This is only correct if by 'government' you are referring specifically to the legislative, executive, and judicial branches that govern a certain political entity. Virtually all governments, by which I mean the state, are a major producer of goods and services, including advanced capitalist economies. While in the United States, only 1% of the economy is state-owned, most other developed countries have levels of state ownership of around 10% or more, and as these are concentrated in areas such as transportation and public utilities are hardly peripheral. Even in the US, the state is a major provider of key services. In any event, states are not by definition non-productive, but it has been in vogue in many contemporary states that their productive capacities should be or have been privatized or eliminated. Taxes are not a production of value on the part of the state, but a contribution or levy made by citizens to states to indirectly pay for some of the goods and services that a state provides. Specific publicly or state-owned enterprises or institutions may also charge direct user fees. For instance, you travel on publicly maintained thoroughfares without having to pay user fees because these have been indirectly paid for through taxes. Or you send your children to a public school. Getting back to Detroit, the contracts that were made with public service unions have not been amenable to the changes that have taken place, but it is also unlikely that the level of depopulation and property abandonment that occurred could have been foreseen. Halving of urban populations and property vacancy rates of over a third are well beyond the boundaries of business as usual. That over 33% of the properties in Detroit are vacant exacerbates the problems that municipalities must already tackle in providing service in the face of significant urban sprawl. Civil service employees and rigid contracts certainly make the situation more difficult, but we shouldn't mix causes with symptoms. These become unsustainable in the face of the collapse of the local economy, which in Detroit has proceeded rapidly in the last 15 years, which is not a timeline that most civic governments are able to respond within.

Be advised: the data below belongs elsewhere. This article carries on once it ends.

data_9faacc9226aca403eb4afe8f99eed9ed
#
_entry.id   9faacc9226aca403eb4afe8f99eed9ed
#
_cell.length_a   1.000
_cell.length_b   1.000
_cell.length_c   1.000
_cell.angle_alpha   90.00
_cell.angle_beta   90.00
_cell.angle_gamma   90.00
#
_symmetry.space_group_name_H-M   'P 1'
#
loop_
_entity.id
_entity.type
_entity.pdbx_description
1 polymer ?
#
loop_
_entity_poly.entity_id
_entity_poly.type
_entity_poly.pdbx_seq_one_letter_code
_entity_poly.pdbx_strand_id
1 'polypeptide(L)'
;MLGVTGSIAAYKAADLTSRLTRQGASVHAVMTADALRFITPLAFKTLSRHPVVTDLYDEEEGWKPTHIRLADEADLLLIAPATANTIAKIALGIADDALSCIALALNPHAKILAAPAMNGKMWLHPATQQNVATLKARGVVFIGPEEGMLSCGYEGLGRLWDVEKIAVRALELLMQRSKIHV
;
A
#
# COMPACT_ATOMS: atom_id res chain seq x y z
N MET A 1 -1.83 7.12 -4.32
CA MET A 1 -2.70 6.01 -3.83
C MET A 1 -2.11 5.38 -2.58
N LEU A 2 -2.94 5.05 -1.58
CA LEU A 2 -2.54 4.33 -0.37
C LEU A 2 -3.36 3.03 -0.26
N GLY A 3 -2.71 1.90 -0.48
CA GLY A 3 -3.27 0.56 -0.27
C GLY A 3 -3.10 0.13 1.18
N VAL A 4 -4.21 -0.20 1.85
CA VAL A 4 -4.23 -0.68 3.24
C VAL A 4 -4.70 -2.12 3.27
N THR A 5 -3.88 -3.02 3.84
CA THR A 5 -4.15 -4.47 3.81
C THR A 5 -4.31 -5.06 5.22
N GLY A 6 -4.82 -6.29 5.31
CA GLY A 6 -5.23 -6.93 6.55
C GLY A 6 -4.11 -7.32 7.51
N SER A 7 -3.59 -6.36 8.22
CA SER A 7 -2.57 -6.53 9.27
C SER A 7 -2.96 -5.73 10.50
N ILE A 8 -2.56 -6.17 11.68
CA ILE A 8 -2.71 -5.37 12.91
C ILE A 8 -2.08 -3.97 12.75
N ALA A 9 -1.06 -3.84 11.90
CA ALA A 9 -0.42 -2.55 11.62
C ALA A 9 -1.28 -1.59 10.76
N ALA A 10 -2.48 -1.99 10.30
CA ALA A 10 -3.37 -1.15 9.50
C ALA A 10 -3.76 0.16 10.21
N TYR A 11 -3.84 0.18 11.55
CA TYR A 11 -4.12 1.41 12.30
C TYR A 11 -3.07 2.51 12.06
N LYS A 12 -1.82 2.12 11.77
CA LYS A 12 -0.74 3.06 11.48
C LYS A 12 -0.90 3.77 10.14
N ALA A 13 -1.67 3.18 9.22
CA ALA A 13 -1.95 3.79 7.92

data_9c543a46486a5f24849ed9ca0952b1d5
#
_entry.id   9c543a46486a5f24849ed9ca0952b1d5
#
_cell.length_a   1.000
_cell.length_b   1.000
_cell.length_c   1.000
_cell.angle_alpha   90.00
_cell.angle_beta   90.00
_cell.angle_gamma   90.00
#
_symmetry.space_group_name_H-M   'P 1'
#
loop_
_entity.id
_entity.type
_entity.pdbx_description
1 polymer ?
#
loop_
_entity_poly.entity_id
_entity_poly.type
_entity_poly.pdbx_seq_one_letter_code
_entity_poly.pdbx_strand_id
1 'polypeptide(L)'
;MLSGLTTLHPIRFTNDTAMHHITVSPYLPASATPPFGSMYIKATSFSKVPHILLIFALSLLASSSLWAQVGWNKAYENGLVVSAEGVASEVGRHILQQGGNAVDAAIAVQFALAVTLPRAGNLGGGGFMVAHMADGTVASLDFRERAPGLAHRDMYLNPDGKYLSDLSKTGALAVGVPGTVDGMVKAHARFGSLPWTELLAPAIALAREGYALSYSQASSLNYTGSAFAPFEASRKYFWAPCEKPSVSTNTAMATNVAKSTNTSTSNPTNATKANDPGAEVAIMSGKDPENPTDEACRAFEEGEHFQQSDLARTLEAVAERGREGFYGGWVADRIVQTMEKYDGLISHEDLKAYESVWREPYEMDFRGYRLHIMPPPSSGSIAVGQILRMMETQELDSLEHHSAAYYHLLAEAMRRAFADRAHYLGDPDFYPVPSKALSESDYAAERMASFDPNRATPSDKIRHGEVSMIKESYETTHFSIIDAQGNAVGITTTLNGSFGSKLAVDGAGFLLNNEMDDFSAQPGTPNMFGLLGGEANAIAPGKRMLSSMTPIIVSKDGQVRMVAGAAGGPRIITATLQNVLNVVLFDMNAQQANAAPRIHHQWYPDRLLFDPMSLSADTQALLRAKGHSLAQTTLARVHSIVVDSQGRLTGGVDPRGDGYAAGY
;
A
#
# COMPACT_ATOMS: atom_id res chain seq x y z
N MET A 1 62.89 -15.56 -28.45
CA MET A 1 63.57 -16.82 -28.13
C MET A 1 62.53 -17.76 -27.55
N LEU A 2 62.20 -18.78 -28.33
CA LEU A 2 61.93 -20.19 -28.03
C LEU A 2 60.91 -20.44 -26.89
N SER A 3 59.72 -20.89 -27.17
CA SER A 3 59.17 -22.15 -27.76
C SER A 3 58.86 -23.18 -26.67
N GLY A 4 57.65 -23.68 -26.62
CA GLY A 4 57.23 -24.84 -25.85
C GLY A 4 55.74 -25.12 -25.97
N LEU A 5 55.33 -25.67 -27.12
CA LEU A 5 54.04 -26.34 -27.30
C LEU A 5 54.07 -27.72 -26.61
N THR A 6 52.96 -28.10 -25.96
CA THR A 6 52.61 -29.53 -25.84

9. Population over-exaggeration?

    One of the annoying aspects of this is that you need to have unrealistically large areas of your city zoned for commercial or industrial. When I compare the zoning of a typical SimCity to real life examples the difference is incredibly stark. It may be the consequence of Maxis wanting to make cities more balanced between the three zone types, since in game terms players might become bored with creating the vast areas of residential neighbourhoods necessary to house the workers of dense commercial office space. The most obvious examples are the low-density housing, where a single family home might house more than 10 people. In a typical North American suburb it would be out of the ordinary for more than 4-5 people to occupy such a house, and on average likely no more than 2.5.
  10. North Korea's Gulags

    The Korean camps are not larger than Stalinist Gulags, which covered vast territories in Siberia. Norillag included Norilsk and Krasnoyarsk, which are hundreds of kilometres apart. As for stopping humanitarian aid, I fail to see how precipitating a famine that could kill hundreds of thousands or even millions is preferable to the current situation. The regime survived the millions killed by the famine of the mid-1990s, how many would have to die before a similar crisis toppled the government now? China may or may not care what they do. At times they have been seen to rebuke Pyongyang, although not necessarily for humanitarian reasons. What is clear is that they favour a communist ally on their doorstep rather than what they perceive to be an American puppet. The creation of a unified Korean republic under the auspices of Seoul is the last thing Beijing wants.
  11. Expand This Word

    Fort → Forget Ample
  12. Syria

    UN reform that eliminates the veto is beyond impossible. Each power guards that right jealously, none more so than the United States (which would likely leave the UN if it didn't have it). As for the water supply idea, virtually all of Syria's drinking supply comes from ground water sources so it is hardly, if at all, dependent on Turkey. From wiki: "All major cities - with the exception of Aleppo – and all rural distribution networks in the rural areas are supplied with water of good quality from springs and groundwater. Major water treatment facilities exist only for the domestic water supply system for Aleppo, which is provided with water from Lake Assad."
  13. Islamists Target World Heritage!